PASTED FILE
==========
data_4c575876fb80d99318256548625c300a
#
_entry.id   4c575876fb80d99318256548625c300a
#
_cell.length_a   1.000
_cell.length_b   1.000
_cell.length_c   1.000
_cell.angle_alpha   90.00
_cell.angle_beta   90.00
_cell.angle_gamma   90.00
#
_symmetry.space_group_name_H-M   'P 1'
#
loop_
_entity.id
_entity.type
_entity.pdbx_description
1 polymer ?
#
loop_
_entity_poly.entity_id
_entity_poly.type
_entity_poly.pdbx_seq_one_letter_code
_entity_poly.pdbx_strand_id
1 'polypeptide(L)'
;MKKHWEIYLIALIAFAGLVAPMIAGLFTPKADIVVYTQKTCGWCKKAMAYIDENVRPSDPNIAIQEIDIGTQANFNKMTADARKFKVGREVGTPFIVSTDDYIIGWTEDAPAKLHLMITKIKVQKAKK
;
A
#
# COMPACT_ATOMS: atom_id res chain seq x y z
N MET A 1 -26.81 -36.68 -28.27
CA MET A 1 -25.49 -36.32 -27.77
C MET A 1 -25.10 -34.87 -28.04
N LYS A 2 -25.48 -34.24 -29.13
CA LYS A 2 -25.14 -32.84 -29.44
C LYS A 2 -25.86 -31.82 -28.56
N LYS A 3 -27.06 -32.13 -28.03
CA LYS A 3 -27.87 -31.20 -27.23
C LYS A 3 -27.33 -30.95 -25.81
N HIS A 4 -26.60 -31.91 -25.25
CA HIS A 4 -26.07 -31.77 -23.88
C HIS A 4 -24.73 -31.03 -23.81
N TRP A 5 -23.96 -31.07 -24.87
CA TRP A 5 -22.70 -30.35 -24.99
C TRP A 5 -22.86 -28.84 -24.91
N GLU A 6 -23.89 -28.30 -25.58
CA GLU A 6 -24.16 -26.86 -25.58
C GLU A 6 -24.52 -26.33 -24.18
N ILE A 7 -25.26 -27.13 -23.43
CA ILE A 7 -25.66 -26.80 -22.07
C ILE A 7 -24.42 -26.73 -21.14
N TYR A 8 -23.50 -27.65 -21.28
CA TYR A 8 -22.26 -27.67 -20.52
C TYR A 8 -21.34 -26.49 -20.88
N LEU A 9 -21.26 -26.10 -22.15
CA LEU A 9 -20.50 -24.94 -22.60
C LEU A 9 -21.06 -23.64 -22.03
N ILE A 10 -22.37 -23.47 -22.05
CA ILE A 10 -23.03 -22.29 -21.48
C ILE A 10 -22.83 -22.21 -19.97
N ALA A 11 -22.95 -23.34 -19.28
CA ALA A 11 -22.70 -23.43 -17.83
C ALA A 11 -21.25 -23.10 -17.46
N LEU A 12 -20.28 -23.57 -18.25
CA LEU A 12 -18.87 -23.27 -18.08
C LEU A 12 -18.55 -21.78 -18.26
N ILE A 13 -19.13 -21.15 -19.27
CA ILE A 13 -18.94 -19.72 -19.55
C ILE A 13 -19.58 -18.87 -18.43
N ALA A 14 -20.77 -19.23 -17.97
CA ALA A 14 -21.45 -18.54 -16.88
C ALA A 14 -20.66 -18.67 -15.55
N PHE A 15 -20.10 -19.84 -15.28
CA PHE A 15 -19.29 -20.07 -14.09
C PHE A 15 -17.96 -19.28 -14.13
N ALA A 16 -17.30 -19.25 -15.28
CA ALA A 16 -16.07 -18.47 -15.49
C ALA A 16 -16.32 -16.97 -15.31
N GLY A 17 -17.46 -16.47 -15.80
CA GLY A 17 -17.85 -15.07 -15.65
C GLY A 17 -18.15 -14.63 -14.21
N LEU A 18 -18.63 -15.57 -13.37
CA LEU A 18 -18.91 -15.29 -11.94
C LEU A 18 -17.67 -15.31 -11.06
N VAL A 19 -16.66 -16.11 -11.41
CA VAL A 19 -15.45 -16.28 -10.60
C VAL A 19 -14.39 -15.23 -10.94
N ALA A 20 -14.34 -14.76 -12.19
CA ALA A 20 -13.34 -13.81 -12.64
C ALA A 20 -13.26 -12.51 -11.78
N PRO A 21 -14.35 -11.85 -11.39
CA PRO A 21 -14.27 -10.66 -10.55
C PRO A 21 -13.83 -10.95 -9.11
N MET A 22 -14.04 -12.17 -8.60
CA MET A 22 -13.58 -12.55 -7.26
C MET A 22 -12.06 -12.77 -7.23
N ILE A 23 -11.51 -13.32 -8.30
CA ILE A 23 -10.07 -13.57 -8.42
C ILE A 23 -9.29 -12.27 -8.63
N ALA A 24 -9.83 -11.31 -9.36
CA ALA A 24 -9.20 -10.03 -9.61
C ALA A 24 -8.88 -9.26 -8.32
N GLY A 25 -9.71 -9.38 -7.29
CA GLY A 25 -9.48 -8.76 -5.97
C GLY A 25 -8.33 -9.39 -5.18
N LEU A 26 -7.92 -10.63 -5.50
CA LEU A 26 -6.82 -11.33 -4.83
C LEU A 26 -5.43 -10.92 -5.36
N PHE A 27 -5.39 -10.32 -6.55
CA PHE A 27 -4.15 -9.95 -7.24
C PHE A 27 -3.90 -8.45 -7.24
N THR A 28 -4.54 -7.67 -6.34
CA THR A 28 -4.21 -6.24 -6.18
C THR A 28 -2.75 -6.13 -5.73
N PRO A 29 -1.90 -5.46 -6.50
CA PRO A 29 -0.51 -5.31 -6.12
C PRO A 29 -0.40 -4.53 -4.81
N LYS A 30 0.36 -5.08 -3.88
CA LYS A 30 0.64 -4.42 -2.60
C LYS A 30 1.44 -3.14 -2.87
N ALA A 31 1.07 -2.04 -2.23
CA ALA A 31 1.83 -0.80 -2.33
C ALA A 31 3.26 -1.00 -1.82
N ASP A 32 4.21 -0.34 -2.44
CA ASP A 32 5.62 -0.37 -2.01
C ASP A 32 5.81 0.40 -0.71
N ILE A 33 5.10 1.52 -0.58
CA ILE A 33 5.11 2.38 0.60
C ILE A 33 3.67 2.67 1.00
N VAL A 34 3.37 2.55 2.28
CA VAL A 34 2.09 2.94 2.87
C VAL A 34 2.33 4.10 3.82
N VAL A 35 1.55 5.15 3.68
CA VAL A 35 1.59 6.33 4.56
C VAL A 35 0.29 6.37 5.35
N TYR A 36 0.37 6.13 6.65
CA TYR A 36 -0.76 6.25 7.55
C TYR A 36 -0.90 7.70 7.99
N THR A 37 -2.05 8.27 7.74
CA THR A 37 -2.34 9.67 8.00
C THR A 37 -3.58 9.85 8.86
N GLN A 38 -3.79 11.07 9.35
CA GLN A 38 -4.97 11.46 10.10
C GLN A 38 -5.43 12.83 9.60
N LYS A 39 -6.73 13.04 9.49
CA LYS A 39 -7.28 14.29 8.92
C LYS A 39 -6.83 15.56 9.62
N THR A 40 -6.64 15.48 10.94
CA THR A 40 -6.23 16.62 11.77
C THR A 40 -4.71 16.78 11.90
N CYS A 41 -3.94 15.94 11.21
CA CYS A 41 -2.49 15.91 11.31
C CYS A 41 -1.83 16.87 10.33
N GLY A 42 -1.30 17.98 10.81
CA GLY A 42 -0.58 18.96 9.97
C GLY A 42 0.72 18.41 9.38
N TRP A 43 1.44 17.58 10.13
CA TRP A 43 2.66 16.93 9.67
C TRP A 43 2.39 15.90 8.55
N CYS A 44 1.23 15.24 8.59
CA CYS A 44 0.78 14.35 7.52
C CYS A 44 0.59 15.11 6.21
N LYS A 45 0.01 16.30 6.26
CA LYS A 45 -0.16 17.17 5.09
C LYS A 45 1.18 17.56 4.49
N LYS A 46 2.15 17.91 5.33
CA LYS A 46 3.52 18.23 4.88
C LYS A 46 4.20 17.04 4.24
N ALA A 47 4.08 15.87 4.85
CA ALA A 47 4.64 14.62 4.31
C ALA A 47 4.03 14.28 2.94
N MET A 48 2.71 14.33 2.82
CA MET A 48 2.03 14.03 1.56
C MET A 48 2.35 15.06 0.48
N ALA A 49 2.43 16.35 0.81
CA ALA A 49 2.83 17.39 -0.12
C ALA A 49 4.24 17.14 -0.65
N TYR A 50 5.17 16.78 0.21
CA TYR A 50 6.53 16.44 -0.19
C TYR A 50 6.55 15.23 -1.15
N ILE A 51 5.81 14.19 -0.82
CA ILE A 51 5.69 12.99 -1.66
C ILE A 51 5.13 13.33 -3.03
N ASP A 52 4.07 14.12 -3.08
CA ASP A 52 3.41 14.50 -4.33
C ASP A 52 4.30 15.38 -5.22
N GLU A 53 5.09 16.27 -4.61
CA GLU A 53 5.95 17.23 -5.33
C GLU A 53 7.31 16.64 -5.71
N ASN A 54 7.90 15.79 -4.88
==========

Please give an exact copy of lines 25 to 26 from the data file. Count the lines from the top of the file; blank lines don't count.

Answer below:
1 'polypeptide(L)'
;MKKHWEIYLIALIAFAGLVAPMIAGLFTPKADIVVYTQKTCGWCKKAMAYIDENVRPSDPNIAIQEIDIGTQANFNKMTADARKFKVGREVGTPFIVSTDDYIIGWTEDAPAKLHLMITKIKVQKAKK